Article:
To obtain independent feedback on the Program from participants, we issued a questionnaire to a sample of 201 participants accepted into the Program during Fiscal Years 2008, 2009, and 2010 (through February 28, 2010) from our 4 sampled offices and received 150 responses (75 percent response rate).  Of the 60 respondents that received a permanent or temporary promotion since participating in the Program, 41 (68 percent) believe the Program adequately prepared them for a manager position.  The most common reasons for feeling inadequately prepared were the lack of day-to-day administrative and information system training and too much focus on dealing with different personalities.  However, beginning in Fiscal Year 2010, additional topics, such as dealing with labor relations issues and preparing performance appraisals, were added to the Program’s curriculum, which may address some of the participants’ concerns.

We also spoke with eight second-line managers who have Program participants working for them as frontline managers.  Seven of the eight second-line managers believe that the Program is successful in preparing employees for frontline management.  The eighth second-line manager believes that the Program does a good job with the topics covered in the training, but also believes that day-to-day administrative issues need to be included in the Program.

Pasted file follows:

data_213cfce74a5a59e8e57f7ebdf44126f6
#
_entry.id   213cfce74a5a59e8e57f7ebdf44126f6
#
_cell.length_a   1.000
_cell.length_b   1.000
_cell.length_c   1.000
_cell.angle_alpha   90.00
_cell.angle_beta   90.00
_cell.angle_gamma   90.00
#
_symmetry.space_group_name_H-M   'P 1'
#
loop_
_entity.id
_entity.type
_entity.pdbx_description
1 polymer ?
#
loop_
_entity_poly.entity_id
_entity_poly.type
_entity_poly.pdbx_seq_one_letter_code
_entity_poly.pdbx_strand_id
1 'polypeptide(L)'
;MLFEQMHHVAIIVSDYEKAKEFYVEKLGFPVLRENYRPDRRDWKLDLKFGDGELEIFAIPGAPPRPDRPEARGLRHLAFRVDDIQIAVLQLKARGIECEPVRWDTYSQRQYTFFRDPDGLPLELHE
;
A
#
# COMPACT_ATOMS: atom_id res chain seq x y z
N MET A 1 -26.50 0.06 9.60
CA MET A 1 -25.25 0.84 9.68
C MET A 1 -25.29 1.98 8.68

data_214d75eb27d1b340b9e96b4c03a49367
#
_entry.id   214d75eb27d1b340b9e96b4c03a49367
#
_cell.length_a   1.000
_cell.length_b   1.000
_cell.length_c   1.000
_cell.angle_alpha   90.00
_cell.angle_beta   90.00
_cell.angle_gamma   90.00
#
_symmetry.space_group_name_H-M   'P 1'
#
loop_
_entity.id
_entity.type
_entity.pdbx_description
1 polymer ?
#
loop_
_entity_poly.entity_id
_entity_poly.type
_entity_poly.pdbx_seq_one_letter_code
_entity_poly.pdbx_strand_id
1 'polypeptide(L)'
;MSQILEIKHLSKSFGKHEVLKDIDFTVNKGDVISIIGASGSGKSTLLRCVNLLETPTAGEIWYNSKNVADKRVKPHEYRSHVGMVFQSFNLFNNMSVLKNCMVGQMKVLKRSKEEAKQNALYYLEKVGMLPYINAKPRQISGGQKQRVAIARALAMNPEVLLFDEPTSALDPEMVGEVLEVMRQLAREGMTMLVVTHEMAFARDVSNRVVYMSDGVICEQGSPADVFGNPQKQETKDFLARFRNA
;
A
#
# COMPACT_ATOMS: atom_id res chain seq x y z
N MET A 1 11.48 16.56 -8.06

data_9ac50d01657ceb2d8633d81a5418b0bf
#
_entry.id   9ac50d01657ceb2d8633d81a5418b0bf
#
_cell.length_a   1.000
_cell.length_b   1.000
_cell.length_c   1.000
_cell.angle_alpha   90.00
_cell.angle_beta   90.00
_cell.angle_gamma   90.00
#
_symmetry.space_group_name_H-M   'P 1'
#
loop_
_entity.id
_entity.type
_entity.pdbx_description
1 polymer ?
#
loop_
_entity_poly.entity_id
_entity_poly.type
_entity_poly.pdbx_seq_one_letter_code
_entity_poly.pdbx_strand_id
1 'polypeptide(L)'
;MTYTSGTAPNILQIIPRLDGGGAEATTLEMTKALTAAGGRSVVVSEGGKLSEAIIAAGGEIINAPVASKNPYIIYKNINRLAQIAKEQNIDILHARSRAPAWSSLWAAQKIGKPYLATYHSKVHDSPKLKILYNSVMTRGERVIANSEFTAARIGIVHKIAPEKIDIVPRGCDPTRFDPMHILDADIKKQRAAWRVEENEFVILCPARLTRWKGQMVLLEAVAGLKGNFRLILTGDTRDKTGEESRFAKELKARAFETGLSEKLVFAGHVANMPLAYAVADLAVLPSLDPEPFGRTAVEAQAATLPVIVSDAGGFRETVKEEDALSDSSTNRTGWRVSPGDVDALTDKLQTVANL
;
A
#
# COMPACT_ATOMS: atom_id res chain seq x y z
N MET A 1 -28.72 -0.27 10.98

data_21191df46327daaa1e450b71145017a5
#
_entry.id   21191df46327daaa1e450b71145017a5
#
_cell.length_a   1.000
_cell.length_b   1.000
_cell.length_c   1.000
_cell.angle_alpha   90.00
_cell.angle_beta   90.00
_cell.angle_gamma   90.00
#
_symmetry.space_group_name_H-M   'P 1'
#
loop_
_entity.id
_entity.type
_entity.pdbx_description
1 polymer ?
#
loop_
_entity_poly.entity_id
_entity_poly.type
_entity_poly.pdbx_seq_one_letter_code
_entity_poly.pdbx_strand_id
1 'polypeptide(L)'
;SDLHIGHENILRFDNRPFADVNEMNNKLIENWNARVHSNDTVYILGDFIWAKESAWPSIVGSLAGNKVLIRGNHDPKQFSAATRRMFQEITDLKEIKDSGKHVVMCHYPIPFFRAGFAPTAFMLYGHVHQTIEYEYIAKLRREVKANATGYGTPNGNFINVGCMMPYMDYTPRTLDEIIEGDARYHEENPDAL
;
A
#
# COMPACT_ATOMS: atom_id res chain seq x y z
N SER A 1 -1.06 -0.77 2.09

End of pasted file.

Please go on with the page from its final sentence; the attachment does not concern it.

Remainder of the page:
The IRS Human Capital Office plans to obtain formal, written feedback from Program graduates in Fiscal Year 2011.  The IRS Human Capital Office has adopted a four-level evaluation process for its training programs.  Each level assesses a different aspect of training:  1) reaction to the training by participants, 2) achievement of goals for the training, 3) performance changes based upon the training, and 4) the effect of the training on achieving organizational goals.  Beginning in Fiscal Year 2011, the IRS Human Capital Office plans to begin conducting Level 3 evaluations[9] of Program participants and their managers to assess how participants applied what they learned in the Program.  These improvements should help the IRS better determine whether changes to the Program could generate greater impact on frontline management by identifying areas where graduates believe they need additional training to either obtain a frontline manager position or help them in their new frontline manager position.